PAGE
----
Application of DSSAT-CERES-Wheat model to simulate winter wheat response to irrigation management in the Texas High Plains
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© 2015 Elsevier B.V. Winter wheat (Triticum aestivum L.) is a major crop in the semi-arid Texas High Plains. Irrigated winter wheat production in this region mainly depends on water from the Ogallala Aquifer. However declining water levels in this aquifer is a major concern for producers and policy makers. A modeling study was conducted using the DSSAT-CERES-Wheat model for accurate prediction of winter wheat grain and biomass yields and water use efficiency (WUE) responses to irrigation management in the Texas High Plains. Model calibration was performed using field observations of winter wheat response to nine irrigation treatments ranging from dryland to full irrigation. Close match of simulated crop phenology, grain and biomass yields, and evapotranspiration (ET) with observed data indicated accurate prediction of these parameters by the model. Results of simulations using historical weather data for 32 years (1980-2012) showed that a single irrigation of 100 mm at jointing or booting had 35% higher grain yield than dryland while 140 mm at anthesis or grain filling produced 68% higher grain yield compared to dryland. Simulation of biomass yield showed significant advantage of irrigating 100 mm at jointing or booting stage compared to 140 mm at anthesis or grain filling. Irrigation of 100 mm at jointing and 140 mm at anthesis (240 mm in total) was found to produce similar grain and biomass yields as full irrigation (400 mm). Deficit irrigation at grain filling significantly increased WUE compared to full irrigation. Advantage of deficit irrigation was more pronounced at seasons with below average precipitation. These results show the importance of irrigation timing in winter wheat production under water-limited conditions in the Texas High Plains.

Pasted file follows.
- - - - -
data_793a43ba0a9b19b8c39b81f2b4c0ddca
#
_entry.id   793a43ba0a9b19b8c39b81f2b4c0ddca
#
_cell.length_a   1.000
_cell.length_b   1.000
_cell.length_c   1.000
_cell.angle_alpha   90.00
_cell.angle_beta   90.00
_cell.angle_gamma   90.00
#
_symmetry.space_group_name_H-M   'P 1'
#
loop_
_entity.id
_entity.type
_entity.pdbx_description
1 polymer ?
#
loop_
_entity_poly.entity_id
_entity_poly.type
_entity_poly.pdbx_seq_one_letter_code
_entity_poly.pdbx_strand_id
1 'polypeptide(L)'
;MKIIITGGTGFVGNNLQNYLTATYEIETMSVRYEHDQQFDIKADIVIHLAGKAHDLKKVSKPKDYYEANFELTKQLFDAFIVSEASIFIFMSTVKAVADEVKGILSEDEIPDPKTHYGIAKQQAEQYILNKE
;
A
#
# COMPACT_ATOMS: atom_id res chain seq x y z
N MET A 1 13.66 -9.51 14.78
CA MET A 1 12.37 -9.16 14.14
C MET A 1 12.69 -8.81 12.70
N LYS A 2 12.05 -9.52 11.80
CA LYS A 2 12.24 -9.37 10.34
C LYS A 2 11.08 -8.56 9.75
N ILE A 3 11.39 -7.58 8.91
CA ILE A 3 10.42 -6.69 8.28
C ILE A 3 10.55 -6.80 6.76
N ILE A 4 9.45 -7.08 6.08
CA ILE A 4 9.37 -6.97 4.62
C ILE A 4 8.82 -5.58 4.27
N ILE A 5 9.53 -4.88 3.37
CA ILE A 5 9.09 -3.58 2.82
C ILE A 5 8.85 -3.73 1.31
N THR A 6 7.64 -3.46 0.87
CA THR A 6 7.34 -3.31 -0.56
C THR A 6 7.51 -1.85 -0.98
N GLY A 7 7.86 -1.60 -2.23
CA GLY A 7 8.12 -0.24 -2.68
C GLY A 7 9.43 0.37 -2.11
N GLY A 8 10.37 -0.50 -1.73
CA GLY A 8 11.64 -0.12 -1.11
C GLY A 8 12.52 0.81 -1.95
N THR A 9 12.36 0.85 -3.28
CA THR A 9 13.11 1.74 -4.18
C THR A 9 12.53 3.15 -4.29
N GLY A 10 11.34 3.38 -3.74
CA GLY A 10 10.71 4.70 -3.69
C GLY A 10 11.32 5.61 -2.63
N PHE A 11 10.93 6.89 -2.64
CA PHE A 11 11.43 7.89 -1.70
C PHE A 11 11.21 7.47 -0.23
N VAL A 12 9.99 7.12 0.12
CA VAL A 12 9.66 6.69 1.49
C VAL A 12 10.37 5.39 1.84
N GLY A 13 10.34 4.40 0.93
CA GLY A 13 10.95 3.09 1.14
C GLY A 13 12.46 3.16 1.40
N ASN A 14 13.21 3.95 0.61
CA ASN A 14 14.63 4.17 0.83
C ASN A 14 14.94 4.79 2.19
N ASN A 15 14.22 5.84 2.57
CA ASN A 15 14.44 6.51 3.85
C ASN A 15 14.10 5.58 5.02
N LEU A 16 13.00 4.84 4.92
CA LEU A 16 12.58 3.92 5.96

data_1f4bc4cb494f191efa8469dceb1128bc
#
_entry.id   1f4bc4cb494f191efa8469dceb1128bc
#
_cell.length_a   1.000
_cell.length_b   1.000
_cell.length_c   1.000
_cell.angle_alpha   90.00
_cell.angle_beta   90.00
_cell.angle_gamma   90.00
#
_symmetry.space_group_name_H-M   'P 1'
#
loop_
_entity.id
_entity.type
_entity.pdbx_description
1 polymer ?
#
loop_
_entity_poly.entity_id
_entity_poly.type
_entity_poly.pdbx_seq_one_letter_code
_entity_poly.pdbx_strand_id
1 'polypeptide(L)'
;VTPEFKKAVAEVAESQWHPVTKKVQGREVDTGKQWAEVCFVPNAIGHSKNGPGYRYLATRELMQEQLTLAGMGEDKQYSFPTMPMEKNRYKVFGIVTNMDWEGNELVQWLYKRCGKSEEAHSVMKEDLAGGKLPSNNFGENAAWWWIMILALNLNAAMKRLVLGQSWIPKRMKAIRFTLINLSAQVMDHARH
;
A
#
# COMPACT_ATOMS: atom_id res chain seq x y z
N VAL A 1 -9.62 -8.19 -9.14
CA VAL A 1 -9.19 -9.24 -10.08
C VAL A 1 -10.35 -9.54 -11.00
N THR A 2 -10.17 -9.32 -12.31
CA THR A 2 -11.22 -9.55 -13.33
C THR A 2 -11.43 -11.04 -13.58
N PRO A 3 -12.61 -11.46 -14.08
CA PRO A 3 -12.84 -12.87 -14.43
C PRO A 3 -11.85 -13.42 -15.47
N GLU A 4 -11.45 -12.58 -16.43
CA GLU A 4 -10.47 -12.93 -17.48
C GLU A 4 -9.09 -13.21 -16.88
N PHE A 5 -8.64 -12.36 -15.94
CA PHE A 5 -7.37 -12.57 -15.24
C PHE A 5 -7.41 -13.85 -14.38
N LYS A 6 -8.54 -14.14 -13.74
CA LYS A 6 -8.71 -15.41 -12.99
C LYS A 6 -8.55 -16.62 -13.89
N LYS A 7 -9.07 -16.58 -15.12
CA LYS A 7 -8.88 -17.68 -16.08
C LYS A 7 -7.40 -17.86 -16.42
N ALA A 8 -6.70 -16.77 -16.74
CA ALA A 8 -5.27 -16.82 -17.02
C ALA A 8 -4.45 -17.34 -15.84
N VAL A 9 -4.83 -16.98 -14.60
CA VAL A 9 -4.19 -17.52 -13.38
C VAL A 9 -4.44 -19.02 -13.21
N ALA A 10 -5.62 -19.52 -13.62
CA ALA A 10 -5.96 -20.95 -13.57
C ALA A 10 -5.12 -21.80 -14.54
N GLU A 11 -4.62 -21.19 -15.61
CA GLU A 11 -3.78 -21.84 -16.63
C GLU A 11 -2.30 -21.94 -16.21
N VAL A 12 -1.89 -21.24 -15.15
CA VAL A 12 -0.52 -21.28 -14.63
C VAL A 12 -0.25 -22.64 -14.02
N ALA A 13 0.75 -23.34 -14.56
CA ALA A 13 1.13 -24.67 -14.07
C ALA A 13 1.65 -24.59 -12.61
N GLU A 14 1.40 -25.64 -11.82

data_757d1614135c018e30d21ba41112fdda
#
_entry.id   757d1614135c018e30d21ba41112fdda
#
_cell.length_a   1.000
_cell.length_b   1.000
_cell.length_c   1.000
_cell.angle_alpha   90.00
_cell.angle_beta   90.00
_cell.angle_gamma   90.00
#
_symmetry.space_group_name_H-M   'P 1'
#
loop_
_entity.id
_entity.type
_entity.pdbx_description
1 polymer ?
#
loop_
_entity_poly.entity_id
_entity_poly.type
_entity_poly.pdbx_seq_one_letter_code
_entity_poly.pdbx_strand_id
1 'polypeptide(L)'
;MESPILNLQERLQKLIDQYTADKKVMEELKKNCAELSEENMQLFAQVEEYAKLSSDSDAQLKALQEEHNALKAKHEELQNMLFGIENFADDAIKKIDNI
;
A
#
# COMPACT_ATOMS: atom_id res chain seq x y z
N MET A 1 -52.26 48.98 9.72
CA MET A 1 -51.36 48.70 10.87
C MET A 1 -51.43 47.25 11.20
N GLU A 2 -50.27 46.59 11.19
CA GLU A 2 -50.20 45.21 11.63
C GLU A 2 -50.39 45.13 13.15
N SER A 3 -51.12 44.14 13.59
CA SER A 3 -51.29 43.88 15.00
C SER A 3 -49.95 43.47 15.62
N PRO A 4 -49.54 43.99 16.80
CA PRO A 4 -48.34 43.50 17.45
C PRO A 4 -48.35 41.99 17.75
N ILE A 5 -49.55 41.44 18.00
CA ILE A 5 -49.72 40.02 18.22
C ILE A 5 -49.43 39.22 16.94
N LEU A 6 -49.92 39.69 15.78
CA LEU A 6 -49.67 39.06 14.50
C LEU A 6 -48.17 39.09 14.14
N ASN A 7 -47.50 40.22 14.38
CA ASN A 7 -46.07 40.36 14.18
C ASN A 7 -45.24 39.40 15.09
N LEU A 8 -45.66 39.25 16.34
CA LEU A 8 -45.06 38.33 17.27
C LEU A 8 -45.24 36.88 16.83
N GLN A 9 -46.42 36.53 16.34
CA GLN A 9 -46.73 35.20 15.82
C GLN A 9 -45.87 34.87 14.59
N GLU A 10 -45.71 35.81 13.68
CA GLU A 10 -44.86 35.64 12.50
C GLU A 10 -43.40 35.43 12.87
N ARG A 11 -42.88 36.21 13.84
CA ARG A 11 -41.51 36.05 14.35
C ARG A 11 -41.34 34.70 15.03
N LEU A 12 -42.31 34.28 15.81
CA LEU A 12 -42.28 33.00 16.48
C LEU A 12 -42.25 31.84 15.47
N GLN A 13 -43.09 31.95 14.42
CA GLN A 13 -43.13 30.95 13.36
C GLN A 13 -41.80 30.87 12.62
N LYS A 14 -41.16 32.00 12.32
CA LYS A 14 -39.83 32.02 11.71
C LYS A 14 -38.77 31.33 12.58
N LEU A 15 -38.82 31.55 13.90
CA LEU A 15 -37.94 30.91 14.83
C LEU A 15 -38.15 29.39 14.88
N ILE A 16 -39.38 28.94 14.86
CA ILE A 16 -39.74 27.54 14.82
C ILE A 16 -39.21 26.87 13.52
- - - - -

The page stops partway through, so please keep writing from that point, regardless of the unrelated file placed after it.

author list (cited authors)
Attia, A., Rajan, N., Xue, Q., Nair, S., Ibrahim, A., & Hays, D.